This product is isolated and purified from the herbs of Blumea balsamifera
Ursodeoxycholyltaurine sodium/Sodium tauroursodesoxycholate/tauroursodeoxycholic acid/Tauroursodeoxycholate sodium salt/Ursodeoxycholyltaurine-Na salt/taxifolin 7-methyl ether/sodium tauroursodeoxychoate/sodium tauroursodeoxycholate/4H-1-Benzopyran-4-one, 2-(3,4-dihydroxyphenyl)-2,3-dihydro-3,5-dihydroxy-7-methoxy-, (2R,3R)-/(2R,3R)-2-(3,4-Dihydroxyphenyl)-3,5-dihydroxy-7-methoxy-2,3-dihydro-4H-chromen-4-one/Padmatin/tauroursodeoxycholic acid sodium salt
Soluble in Chloroform,Dichloromethane,Ethyl Acetate,DMSO,Acetone,etc.
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provides coniferyl ferulate(CAS#:80453-44-7) MSDS, density, melting point, boiling point, structure, formula, molecular weight etc. Articles of coniferyl ferulate are included as well.>> amp version: coniferyl ferulate
The associations between pulmonary diseases (asthma, chronic obstructive pulmonary disease [COPD], and tuberculosis [TB]) and subsequent lung cancer risk have been reported, but few studies have investigated the association with different histologic types of lung cancer.
Patients newly diagnosed with lung cancer from 2004 to 2008 were identified from the National Health Insurance Research Database in Taiwan. Histologic types of lung cancer were further confirmed using the Taiwan Cancer Registry Database. Cox proportional hazards regression was used to calculate the hazard ratio (HR) of asthma, COPD, and TB and to estimate the risk of specific types of lung cancer.
During the study period, 32,759 cases of lung cancer were identified from 15,219,024 insurants aged 20 years and older. In men and women, the adjusted HR estimates of squamous cell carcinoma were respectively 1.37 (95 % confidence interval [CI], 1.21-1.54) and 2.10 (95 % CI, 1.36-3.23) for TB, 1.52 (95 % CI, 1.42-1.64) and 1.50 (95 % CI, 1.21-1.85) for asthma, and 1.66 (95 % CI, 1.56-1.76) and 1.44 (95 % CI, 1.19-1.74) for COPD. Similarly, the adjusted HR estimates of adenocarcinoma were respectively 1.33 (95 % CI, 1.19-1.50) and 1.86 (95 % CI, 1.57-2.19) for TB, 1.13 (95 % CI, 1.05-1.21) and 1.18 (95 % CI, 1.09-1.28) for asthma, and 1.50 (95 % CI, 1.42-1.59) and 1.33 (95 % CI, 1.25-1.42) for COPD. The HRs of small cell carcinoma were respectively 1.24 (95 % CI, 1.01-1.52) and 2.23 (95 % CI, 1.17-4.25) for TB, 1.51 (95 % CI, 1.35-1.69) and 1.63 (95 % CI, 1.16-2.27) for asthma, and 1.39 (95 % CI, 1.26-1.53) and 1.78 (95 % CI, 1.33-2.39) for COPD.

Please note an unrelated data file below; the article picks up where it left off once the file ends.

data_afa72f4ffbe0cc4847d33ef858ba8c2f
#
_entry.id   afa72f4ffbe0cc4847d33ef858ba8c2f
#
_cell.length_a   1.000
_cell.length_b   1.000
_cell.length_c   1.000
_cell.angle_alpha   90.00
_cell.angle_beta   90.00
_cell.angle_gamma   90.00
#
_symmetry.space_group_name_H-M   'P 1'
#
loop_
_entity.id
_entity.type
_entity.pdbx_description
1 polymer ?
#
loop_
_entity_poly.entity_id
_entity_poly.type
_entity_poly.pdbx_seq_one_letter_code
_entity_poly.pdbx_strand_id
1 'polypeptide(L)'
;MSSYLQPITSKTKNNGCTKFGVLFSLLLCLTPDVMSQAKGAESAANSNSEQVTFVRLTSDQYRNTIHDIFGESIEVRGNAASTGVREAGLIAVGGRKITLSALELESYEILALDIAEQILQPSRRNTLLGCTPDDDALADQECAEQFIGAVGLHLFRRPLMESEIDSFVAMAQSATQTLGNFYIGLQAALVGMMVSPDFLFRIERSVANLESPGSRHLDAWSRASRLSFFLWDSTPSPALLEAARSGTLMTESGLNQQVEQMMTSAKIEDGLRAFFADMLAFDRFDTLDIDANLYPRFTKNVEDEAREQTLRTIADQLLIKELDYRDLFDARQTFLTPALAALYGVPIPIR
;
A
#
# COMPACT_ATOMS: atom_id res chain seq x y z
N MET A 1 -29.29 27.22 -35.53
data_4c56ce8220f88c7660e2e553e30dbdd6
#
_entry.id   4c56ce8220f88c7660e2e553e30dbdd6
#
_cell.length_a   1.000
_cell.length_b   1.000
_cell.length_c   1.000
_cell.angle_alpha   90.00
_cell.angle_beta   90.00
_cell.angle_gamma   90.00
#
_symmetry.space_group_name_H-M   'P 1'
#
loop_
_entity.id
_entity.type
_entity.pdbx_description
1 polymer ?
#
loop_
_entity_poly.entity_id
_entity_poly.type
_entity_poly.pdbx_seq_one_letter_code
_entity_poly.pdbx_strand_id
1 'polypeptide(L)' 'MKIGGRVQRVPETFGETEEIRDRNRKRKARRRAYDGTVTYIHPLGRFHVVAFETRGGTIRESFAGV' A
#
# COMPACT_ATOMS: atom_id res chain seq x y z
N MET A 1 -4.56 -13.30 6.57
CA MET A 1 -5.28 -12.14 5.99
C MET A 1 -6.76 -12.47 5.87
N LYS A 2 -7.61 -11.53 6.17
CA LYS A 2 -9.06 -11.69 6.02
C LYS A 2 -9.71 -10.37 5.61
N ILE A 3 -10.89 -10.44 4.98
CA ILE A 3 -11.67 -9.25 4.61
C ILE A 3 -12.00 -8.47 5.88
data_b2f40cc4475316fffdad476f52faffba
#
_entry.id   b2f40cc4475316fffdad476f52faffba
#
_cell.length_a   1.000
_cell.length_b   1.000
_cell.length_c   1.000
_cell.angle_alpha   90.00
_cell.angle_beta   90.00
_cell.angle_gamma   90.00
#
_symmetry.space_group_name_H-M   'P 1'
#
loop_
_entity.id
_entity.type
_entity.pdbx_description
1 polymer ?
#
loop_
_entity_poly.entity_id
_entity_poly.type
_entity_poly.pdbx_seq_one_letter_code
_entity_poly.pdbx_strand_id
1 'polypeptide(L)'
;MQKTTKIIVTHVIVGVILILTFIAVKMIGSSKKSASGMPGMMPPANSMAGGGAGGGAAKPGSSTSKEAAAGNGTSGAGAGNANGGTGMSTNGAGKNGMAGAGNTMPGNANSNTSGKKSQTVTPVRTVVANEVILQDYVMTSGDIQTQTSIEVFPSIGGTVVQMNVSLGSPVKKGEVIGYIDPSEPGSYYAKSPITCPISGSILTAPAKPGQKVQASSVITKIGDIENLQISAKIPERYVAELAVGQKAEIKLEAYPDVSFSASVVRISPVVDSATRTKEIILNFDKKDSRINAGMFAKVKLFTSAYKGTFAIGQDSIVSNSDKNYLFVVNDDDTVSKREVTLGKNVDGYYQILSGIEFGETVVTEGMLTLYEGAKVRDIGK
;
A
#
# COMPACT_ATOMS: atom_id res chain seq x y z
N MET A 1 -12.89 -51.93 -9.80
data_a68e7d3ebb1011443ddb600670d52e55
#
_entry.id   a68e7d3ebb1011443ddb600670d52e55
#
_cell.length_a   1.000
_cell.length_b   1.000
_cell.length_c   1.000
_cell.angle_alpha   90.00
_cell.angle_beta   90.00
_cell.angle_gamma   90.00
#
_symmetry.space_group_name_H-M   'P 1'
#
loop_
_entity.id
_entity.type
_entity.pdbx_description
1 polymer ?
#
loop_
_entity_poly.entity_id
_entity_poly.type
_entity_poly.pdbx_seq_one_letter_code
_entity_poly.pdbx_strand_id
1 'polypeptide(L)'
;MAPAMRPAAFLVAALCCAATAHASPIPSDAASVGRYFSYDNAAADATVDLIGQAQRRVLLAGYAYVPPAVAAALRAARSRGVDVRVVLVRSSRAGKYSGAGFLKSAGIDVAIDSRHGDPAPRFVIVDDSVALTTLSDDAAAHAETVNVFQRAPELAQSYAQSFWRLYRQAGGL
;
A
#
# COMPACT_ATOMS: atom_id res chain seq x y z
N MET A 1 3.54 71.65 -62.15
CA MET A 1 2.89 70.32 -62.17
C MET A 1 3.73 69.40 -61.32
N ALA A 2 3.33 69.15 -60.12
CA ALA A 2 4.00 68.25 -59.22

Asthma, COPD, and TB were associated with an increased risk of all major subtypes of lung cancer. The risk was the highest among women with TB.
Asthma, Chronic obstructive pulmonary disease, Lung adenocarcinoma, Small cell carcinoma, Squamous cell carcinoma, Tuberculosis
The effects of pulmonary diseases on histologic types of lung cancer in both sexes: a population-based study in Taiwan
Jing-Yang Huang,1 Zhi-Hong Jian,1 Oswald Ndi Nfor,1 Wen-Yuan Ku,1 Pei-Chieh Ko,1 Chia-Chi Lung,1,2 Chien-Chang Ho,3 Hui-Hsien Pan,4,5 Chieh-Ying Huang,6 Yu-Chiu Liang,7 and Yung-Po Liawcorresponding author1,2
Significant variation in both patient case mix and the structure of care in kidney transplantation has been previously described in the United States.
The objective of our study was to characterize patient case mix, patterns of care, and inpatient outcomes across 5 kidney transplant centers in the province of Ontario, Canada.
This was a retrospective population-based cohort study using health care administrative databases.
The setting is Ontario, Canada.
We included adult (≥18 years) transplant recipients who received a primary, solitary kidney between January 1, 2000, and December 31, 2013 (N = 5037).
Using linked administrative health care databases, we characterized kidney transplant recipient and donor factors, center characteristics, provider characteristics, and inpatient outcomes across transplant centers in Ontario. To compare case mix-adjusted differences in length of stay across centers, multivariable Cox proportional hazards regression was used to obtain hazard ratios (HRs) for each center relative to the average across all centers. Center volume and provider characteristics were added to the models to examine whether these factors explain differences in length of stay across centers.